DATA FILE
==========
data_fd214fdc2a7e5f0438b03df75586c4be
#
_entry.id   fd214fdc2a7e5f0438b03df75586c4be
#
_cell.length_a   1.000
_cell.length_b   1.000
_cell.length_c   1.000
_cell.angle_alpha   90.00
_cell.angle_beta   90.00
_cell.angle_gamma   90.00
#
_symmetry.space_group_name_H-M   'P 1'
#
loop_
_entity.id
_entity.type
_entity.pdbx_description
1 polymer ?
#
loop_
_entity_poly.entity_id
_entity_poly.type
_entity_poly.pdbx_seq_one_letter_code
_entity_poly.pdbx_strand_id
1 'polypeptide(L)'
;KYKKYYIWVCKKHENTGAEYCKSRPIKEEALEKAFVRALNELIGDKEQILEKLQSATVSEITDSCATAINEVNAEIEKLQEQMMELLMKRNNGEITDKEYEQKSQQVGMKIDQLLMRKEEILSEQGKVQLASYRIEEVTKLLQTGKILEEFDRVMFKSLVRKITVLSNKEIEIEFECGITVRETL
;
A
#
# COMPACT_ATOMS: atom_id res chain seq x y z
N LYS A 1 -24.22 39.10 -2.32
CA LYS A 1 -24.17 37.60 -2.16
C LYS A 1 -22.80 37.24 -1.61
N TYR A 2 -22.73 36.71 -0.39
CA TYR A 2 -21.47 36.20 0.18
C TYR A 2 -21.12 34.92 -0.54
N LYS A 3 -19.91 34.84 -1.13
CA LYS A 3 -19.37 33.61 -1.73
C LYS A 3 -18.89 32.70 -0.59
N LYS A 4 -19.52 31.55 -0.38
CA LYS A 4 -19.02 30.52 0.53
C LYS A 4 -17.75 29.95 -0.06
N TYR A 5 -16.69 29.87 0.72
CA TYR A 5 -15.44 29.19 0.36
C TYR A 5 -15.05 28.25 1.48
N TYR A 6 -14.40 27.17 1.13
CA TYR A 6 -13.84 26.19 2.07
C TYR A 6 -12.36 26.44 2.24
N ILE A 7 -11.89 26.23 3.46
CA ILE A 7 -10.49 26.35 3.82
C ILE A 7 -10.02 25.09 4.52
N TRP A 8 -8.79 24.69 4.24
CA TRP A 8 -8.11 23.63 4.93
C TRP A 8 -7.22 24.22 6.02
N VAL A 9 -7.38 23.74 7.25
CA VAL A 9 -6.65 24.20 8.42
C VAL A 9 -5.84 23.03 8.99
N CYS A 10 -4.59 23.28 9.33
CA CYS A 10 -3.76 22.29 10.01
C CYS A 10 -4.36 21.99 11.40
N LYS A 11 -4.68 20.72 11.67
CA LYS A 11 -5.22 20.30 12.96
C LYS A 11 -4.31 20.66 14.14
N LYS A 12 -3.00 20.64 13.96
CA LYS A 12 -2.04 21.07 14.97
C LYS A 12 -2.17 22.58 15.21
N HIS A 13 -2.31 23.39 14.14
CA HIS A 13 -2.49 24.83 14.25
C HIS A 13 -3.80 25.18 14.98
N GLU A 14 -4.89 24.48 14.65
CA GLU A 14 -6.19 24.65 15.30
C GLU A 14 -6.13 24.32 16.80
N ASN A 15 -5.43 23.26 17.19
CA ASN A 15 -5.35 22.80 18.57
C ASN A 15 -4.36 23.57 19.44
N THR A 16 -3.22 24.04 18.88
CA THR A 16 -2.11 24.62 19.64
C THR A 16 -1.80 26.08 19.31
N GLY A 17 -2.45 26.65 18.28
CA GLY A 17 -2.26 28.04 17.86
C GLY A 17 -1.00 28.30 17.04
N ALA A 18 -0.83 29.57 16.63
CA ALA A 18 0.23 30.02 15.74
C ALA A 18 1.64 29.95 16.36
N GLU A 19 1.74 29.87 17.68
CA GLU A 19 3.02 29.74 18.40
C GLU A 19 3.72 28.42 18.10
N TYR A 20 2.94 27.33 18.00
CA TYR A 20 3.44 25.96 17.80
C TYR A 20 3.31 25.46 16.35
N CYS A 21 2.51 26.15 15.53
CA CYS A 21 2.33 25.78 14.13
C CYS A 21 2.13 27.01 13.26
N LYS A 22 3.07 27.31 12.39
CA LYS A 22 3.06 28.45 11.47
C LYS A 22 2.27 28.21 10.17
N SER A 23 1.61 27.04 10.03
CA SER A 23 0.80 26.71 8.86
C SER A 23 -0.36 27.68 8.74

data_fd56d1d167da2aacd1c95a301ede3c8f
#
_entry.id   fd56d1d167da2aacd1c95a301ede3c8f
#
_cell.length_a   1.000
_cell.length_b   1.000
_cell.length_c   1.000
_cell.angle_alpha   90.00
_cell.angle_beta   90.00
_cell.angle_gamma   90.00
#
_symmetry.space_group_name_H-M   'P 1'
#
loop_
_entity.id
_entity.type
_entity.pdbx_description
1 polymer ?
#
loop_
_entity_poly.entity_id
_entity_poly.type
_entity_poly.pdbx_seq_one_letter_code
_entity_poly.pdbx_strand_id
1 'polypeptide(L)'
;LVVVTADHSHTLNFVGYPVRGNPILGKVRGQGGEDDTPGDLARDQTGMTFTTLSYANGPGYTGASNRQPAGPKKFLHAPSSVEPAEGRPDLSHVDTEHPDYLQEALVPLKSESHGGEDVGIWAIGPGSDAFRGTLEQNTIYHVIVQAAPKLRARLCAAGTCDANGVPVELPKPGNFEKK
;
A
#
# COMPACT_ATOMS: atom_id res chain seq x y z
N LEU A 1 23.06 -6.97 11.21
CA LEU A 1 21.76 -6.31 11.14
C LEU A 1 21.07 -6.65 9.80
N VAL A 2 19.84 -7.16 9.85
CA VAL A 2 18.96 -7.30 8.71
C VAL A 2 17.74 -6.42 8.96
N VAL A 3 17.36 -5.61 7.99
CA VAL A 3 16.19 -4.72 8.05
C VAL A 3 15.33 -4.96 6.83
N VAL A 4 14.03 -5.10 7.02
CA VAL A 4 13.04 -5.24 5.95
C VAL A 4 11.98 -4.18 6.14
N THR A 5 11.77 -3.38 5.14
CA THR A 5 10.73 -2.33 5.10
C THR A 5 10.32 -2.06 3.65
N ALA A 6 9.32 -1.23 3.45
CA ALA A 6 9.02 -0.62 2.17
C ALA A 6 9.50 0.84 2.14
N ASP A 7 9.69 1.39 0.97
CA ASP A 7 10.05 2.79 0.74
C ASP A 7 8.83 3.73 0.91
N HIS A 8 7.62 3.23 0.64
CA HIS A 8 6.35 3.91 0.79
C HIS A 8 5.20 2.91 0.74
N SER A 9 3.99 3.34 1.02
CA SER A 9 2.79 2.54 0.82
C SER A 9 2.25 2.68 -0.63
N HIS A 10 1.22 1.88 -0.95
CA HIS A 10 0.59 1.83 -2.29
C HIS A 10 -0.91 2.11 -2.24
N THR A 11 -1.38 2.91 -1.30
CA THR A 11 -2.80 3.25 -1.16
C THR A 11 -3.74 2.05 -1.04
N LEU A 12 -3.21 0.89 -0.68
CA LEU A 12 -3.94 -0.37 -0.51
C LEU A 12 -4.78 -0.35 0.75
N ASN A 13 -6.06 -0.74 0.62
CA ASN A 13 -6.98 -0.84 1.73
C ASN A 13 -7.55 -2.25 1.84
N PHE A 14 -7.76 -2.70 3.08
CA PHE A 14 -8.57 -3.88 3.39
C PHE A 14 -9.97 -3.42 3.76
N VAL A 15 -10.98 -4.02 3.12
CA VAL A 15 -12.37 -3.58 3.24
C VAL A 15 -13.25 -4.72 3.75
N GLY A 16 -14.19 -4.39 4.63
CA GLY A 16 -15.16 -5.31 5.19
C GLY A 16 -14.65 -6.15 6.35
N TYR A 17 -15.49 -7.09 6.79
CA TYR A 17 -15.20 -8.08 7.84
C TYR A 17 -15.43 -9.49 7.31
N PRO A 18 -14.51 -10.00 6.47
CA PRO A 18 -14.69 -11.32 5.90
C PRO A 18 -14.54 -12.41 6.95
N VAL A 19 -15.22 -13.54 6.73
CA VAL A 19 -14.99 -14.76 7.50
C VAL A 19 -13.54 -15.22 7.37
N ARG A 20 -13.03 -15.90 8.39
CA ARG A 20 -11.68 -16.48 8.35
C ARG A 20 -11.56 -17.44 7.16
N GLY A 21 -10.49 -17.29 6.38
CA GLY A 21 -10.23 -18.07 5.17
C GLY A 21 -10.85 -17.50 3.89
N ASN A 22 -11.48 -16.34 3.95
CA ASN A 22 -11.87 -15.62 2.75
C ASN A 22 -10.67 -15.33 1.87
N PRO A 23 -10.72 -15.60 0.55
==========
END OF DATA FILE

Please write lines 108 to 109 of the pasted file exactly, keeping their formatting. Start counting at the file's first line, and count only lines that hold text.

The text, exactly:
_cell.angle_beta   90.00
_cell.angle_gamma   90.00